Sedimentary Processes and Lithofacies in Lake-Margin Groundwater-Fed Wetlands in East Africa
Groundwater-fed wetlands are common features of many lake margins, and they may leave characteristic deposits that record hydrologic conditions at their time of formation. Geomorphic and sedimentologic observations of wetland complexes on the margins of Lakes Eyasi, Makat (Ngorongoro Crater), and Natron, Tanzania, show that clastic, chemical, and biological processes in the wetlands produce discernible lithofacies variation. Five distinct sets of lithofacies are identified: sands and gravelly sands (S and Sg), silty to sandy muds (Ms), bioturbated muds (Mb), alkaline muds (Ma), and organic-rich rootmats, peat, and clay (R, P, Co). Several wetland depositional subenvironments can be defined on the basis of lithofacies associations, including drainage channels (facies S, Sg, Mb, Ms), marshes (R, P, Co, Mb), hippopotamus flats (Co, Mb, Ms), pools (S, Ms, Mb), and alkaline flats (Ma, Co). Sediment supply, aqueous geochemistry, activity of large mammals, and composition and distribution of vegetation are the primary controls on sedimentation. Sediments in these subenvironments are generally thin (< 1 m), but they are thicker where large mammals like Hippopotamus amphibius generate deep (> 1.5 m) bioturbation zones. Recognizable lithofacies are found up to ∼ 1 km basinward from the sources of spring waters, with down-gradient sediment fining. Very strong evaporatively driven geochemical gradients are seen as well, with increasing salinity and alkalinity downstream and laterally. Wetland sediments are laterally restricted to only a few tens of meters, and they abruptly interfinger with sediments from adjacent fluviolacustrine environments. In all three basins, these Recent deposits overlie a regressive disconformity or hiatus that signifies a drop in lake level, recording the onset of regional aridity during the late Holocene. Such wetland sediments can be important paleohydrological indicators, generally indicating a fluctuation that led to subaerial exposure and colonization of lake flats by wetland vegetation.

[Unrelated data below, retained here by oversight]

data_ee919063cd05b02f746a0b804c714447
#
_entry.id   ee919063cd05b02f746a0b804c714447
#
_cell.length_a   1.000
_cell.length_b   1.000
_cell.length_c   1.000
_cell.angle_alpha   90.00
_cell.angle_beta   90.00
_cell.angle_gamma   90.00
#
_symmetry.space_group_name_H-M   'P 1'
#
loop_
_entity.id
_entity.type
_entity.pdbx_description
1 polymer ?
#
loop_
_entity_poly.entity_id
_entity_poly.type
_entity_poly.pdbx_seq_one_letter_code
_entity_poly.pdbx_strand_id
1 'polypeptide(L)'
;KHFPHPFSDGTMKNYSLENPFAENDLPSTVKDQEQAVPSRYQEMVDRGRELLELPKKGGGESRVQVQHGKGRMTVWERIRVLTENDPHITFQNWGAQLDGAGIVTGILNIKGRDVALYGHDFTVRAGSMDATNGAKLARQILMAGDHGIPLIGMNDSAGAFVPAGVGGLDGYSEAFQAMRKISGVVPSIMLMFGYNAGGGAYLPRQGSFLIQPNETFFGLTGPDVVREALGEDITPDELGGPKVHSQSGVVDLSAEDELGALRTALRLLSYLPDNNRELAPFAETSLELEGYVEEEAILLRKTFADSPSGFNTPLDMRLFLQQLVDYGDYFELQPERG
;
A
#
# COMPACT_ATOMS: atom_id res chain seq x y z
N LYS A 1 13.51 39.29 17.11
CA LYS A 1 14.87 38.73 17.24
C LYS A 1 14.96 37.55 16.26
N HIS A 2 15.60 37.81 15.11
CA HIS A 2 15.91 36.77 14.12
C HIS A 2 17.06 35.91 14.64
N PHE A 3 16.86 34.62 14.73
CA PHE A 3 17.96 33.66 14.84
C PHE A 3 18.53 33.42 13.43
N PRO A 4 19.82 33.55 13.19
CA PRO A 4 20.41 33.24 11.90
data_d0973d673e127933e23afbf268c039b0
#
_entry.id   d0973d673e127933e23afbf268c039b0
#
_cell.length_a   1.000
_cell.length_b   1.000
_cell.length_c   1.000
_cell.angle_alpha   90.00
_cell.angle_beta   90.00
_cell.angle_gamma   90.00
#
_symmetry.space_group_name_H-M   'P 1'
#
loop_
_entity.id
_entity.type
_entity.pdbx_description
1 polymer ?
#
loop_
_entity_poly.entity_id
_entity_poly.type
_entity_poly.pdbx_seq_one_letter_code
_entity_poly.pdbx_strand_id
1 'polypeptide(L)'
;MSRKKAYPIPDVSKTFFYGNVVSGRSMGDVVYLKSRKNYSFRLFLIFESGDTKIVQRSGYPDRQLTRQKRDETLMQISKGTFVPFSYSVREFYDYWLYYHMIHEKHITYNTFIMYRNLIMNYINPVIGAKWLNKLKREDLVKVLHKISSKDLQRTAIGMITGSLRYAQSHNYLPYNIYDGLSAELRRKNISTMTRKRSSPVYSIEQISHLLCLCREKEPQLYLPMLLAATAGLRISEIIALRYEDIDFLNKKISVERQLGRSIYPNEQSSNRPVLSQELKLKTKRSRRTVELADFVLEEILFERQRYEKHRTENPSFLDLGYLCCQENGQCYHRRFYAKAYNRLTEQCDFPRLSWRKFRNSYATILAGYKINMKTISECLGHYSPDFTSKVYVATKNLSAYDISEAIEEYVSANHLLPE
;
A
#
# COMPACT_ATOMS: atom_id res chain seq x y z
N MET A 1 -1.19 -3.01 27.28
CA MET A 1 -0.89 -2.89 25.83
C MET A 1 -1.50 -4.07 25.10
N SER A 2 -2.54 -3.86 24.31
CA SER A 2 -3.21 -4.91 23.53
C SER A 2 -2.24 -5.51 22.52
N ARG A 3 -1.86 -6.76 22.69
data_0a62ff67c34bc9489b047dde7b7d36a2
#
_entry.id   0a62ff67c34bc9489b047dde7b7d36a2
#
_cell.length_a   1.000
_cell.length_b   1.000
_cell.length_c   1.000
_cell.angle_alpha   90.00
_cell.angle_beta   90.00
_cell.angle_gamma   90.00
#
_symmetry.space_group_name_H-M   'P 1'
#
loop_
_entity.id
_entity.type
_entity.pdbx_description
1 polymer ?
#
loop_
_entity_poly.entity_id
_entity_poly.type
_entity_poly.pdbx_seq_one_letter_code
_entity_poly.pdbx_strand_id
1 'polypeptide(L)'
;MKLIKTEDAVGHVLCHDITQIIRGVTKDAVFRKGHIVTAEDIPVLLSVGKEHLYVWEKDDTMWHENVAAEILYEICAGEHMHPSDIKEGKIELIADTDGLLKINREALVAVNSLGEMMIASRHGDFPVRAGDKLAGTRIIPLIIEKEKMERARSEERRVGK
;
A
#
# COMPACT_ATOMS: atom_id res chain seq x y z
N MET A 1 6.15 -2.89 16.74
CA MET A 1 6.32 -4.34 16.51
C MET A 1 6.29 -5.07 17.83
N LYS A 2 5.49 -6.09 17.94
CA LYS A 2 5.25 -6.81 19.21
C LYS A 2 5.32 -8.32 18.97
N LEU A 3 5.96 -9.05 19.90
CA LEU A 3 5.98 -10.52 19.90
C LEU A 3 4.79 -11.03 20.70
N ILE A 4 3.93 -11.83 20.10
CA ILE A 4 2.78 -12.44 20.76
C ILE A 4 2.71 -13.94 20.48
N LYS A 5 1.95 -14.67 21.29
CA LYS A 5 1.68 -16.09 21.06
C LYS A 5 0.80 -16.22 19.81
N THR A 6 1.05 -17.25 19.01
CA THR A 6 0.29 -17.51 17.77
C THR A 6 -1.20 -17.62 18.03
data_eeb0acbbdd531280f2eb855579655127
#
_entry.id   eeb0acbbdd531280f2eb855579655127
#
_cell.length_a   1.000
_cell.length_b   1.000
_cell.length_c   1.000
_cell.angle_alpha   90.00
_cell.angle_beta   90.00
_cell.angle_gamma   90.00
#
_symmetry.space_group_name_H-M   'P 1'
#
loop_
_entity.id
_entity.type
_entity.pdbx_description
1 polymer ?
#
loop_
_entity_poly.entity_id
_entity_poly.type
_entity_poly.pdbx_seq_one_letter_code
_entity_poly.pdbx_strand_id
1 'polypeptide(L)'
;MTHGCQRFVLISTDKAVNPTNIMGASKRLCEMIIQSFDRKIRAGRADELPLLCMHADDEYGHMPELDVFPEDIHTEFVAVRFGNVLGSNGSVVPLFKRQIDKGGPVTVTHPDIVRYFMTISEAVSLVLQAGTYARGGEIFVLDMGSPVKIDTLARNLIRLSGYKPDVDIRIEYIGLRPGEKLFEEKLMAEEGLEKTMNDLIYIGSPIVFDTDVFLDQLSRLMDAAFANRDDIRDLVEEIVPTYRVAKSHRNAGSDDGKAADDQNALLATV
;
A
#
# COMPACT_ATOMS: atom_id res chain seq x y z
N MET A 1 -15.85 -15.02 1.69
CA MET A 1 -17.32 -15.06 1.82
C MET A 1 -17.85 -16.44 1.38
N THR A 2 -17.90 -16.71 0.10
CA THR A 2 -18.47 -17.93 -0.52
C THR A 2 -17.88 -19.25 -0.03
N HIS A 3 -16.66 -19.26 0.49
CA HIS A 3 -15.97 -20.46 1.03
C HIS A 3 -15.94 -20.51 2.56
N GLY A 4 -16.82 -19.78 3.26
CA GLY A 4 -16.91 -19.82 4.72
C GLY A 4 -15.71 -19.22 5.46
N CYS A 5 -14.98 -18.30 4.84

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Continental rift basins have long been of interest to sedimentologists. Of all the terrestrial settings, rift basins typically provide the greatest accommodation space, and consequently have some of the longest records of continental sedimentation. These records are a product of a complex interplay between several factors that include geological structure and tectonic activity, volcanism, climate and its temporal variability, hydrology, biology and time. Sedimentation in Continental Rifts is a timely update on this exciting interdisciplinary field and presents new approaches and insights into tectonic and structural controls of sedimentation. Other topics included are lacustrine and fluviatile depositional environments and some lesser-known settings, such as springs, wetlands, and paleosols. Several papers consider the behavior of silica in rift lakes, particularly the roles of microorganisms in silica precipitation, whereas others examine the paleoenvironmental importance of freshwater carbonates. The contents of the volume show that sedimentological research in rift basins has progressed beyond basic facies description and general models, and is now focused on understanding the integrative effects of physical, chemical and biological processes in rifts.